A big part of the way I think about building community and helping to connect folks is by getting people together, so under ‘Events’ I’ll record if I invited someone to a particular event, and I’ll use it to build invite lists in the future.

Finally, under ‘Mutual’ I record the acquaintances and connections that I have in common with someone – it’s all part of seeing how networks overlap and complement each other.

How I put Airtable into action

First of all, I have a special sub-category under ‘Circle’ called ‘On Mind’ – it’s for founders and other folks I constantly think about – people who come across my radar really frequently.

At least once a week, usually on either Monday or Friday, I’ll tap into Airtable and make sure that I’ve taken steps to keep up our connection – I should be doing something that either supports them or engages them every week.

That could be introducing them to an engineer or someone else they might find interesting, or perhaps inviting them to an event we’re doing for founders. It’s all about finding ways for me to be proactive.

Another thing I do is keep a category called ‘NYC Ambassadors’ – I’m big on New York-based venture and startups, and these are some of the investors & founders who are about putting New York on the map for those things.

It’s the first place I go when I think about doing something related to New York venture startups.I look at this list when I have a deal I want to send to someone, or I’m making an investment, or thinking about angels – or I’m even thinking about someone who might want to join me on a non-profit board.

These are the people who are going to be selfless about either doing work behind the scenes, or openly advancing the mission of New York tech and venture capital.

‘This Week’ is basically a list of the people I'm going to engage with in a particular week. It will typically be updated by my assistant, who uses it to index all the events that are in my calendar.

I also have a group called ‘Art Community’ which is for angels, founders, and friends who are broadly interested in the world of art.

Say that the New Museum is doing an opening. I can use this to find out, for example, who I might be able to invite to see new art and catch up with there. I use this quite a bit.

Finally, when it comes to hosting events, I use this to organize my invite lists. As you can probably tell by now, my personal and professional lives are blurred together, and holding events is key to both.

Whenever I’m going to do an event, I create a record in here with the dates and other notes. Then, when it comes to figuring out who I’m going to invite, I link it to my People table, and it helps me find who I should ask to attend.

That's my Airtable.

I take notes on real paper when I meet with people

The touch and feel of paper and pens and pencils has deeply influenced me – as far back as the days of my telescope lists. So now, anytime I'm in a meeting, I use a notebook to take notes.

I can just put a notebook in my back pocket, and take it out when I need it – rather than hauling out my phone and getting distracted by my nine million email notifications.

I think it’s a lot easier to actually pay attention and concentrate with someone when you’re working with something that’s as analog as a notebook. Being on an iPad or a laptop when you’re in-person – as much as I’d like to – can create a barrier between two people.

With paper, it’s easier to form that human-to-human relationship, which is something I care so much about.

When I’m meeting with someone, I draw little boxes down the right hand side of the notebook page and write down the names of connections I should make – either people I should introduce them to, or people I should ping because they could be helpful in terms of advice, input, or thoughts.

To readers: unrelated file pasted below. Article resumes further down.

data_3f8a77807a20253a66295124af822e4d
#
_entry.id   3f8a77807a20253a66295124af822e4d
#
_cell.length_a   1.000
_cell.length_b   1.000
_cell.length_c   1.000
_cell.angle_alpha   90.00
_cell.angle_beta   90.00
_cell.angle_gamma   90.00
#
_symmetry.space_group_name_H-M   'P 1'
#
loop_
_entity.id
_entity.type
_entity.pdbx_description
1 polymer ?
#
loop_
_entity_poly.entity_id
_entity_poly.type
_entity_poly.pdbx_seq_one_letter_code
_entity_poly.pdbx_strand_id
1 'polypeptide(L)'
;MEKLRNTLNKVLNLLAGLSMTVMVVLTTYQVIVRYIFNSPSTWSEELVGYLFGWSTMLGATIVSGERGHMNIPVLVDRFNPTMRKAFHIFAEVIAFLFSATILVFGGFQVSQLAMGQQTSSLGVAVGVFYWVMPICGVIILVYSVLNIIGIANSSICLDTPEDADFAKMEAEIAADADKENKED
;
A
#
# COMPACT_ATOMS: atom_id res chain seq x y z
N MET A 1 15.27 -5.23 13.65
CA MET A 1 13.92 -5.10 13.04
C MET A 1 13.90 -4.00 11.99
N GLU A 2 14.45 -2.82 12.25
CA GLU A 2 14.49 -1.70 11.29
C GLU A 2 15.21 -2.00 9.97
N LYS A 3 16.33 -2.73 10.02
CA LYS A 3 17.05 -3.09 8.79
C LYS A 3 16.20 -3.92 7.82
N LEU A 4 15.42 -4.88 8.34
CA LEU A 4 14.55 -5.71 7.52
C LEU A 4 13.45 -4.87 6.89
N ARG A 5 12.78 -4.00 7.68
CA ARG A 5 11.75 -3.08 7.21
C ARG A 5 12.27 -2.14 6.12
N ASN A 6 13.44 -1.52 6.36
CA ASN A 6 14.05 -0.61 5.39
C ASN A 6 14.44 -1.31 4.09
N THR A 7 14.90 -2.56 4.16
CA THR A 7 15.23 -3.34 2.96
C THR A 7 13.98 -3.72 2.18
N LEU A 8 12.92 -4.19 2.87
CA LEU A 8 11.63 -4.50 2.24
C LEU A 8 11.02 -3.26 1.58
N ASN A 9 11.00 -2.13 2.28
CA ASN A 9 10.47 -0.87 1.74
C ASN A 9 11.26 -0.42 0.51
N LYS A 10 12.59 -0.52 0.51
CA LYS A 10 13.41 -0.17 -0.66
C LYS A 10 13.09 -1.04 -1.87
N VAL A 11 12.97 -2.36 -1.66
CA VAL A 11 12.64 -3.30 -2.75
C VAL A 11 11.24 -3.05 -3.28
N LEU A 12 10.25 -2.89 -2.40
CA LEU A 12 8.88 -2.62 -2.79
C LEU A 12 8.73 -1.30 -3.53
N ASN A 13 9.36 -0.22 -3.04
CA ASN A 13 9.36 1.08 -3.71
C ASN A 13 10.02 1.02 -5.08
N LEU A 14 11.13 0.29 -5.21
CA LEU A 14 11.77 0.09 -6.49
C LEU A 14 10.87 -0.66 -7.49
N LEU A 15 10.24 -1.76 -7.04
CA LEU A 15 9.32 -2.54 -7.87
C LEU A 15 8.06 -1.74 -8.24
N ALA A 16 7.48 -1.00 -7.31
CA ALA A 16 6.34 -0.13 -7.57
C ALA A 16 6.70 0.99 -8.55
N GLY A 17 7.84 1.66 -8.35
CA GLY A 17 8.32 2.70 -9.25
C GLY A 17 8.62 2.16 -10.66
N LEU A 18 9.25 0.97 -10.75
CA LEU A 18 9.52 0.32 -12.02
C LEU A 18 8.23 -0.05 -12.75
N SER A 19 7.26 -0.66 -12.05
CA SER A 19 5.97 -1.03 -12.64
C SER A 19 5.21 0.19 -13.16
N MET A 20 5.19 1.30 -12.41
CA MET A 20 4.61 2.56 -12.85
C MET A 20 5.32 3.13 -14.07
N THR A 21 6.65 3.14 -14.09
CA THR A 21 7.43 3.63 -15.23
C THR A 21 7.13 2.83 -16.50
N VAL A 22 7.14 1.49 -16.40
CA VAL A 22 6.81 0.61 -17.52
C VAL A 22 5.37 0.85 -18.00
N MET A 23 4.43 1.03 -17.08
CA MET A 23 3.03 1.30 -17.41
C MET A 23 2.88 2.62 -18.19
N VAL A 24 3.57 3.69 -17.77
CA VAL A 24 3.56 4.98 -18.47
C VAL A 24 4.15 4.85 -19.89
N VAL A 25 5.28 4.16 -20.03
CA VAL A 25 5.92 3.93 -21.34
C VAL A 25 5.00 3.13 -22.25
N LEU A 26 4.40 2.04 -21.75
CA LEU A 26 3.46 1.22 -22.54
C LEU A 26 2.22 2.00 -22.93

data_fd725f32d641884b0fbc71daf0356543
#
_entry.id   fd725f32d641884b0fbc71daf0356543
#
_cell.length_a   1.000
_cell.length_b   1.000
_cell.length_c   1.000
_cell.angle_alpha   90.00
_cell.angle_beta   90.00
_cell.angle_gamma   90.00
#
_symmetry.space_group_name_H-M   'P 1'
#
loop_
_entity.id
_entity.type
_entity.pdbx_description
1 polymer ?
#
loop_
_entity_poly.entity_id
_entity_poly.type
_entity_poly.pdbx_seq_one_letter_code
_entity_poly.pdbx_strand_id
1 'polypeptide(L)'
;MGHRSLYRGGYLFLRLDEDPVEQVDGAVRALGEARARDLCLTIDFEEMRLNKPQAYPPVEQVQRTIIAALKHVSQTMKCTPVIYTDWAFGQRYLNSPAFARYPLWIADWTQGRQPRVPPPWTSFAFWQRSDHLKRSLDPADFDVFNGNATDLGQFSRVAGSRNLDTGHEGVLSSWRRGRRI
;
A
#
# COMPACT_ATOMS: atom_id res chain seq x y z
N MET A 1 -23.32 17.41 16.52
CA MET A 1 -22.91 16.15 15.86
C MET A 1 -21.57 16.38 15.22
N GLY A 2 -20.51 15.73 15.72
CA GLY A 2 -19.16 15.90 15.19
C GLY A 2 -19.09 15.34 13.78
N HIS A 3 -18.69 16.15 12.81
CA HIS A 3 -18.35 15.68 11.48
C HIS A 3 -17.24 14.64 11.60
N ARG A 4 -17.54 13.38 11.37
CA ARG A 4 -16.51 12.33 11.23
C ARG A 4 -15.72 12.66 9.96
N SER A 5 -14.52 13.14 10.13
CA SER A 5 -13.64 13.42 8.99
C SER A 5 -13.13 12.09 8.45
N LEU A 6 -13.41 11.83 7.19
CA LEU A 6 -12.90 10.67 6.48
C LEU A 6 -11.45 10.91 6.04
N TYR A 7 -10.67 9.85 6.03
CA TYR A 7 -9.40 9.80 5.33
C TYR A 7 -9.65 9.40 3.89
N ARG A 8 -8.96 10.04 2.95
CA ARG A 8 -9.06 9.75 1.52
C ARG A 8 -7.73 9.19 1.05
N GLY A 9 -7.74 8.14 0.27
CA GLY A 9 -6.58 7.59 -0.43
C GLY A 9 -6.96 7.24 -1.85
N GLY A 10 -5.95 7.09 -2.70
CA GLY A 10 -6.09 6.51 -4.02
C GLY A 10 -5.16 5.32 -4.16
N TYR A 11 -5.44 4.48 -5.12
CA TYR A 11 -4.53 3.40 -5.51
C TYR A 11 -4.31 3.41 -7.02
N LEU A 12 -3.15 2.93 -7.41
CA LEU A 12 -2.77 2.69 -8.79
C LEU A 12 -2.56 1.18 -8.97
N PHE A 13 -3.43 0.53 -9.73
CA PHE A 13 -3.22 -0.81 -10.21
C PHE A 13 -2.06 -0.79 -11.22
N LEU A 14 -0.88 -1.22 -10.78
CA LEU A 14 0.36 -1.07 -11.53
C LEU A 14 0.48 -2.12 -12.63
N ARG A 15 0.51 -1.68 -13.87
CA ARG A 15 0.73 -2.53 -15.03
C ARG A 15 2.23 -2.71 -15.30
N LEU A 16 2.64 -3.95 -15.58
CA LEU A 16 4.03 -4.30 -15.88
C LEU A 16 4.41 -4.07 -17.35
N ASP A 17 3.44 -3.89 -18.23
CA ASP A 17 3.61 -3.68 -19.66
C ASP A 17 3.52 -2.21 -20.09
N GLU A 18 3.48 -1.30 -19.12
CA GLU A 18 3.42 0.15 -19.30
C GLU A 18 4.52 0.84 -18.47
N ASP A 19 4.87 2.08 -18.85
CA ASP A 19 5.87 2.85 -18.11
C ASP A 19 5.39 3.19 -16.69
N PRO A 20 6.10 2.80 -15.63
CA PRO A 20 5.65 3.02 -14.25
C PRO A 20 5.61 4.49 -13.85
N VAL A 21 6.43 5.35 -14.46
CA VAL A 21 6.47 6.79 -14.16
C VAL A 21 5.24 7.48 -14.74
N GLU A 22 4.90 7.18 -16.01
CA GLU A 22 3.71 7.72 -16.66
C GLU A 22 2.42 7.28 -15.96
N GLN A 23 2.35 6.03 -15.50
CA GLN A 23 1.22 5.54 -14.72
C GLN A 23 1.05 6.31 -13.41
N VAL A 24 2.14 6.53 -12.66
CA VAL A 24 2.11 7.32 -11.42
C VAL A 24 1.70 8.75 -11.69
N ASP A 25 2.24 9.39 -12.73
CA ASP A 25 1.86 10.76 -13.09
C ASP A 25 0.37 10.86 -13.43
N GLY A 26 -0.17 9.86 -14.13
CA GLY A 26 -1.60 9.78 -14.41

So here, for example, I was in a meeting with Mike from Otis, and I thought that Stephanie French, who's a board member at the New Museum, would be great for him to meet with.

Again – for me, people are the atomic units, so I don’t put other stuff in there: it’s simply about writing down people's names so I can take an action around them.

I use Notion to plan my day, but I run my life out of my calendar

Since the start of quarantine, I’ve been using Notion as a tool to help me think about what I want my ideal day to look like, and how to build it. I typically plan it out the night before.

You can see the basic outline of what my day was like.

I was trying to keep the general outline of my schedule to a pretty regular pattern – there’s a set morning routine, time for a walk and lunch, an effort to be more intentional about spending time with friends, and an evening shutdown plan.

Moving over to my calendar, you can see that I have mornings divided into chunks, which represent what my routine is on most mornings: I wake up, make coffee immediately, listen to an audiobook, meditate at some point, and take my vitamins.

I loved The Seven Habits of Highly Effective People, and this morning schedule is my ‘private victory’: doing exactly what I love: drinking coffee, reading books, and journaling. That's what I do from five to eight, every morning that I can.

After that, I’m basically in meetings for the rest of the day. Since I believe that people are at the center of everything, I spend all my time with them – whether they run a company, or a venture firm, or they’re colleagues on my team. 

I color-code my work calendar based on what type of activity I’m doing:

Red is for meetings about new companies, while light blue is for internal meetings with my team. Purple is basically my personal time, orange is for work related to Rough Draft Ventures, and gray is for portfolio companies. 

The reason I have my calendar color-coded is so I can instantly scan any period of time and see whether I spent my time on the right things.

For example, this week was a little off: I can tell from looking at it that I didn’t spend enough time on my existing portfolio. I looked at too many deals, and I had too many meetings about new companies. 

I can use that information to adjust my schedule in the future, to make sure that my weeks have the kind of energy I want them to.

I snack on the news using Feedly

Feedly is a super slick and fast RSS reader, and I love it. It’s a dedicated environment where I come to catch up on news and content.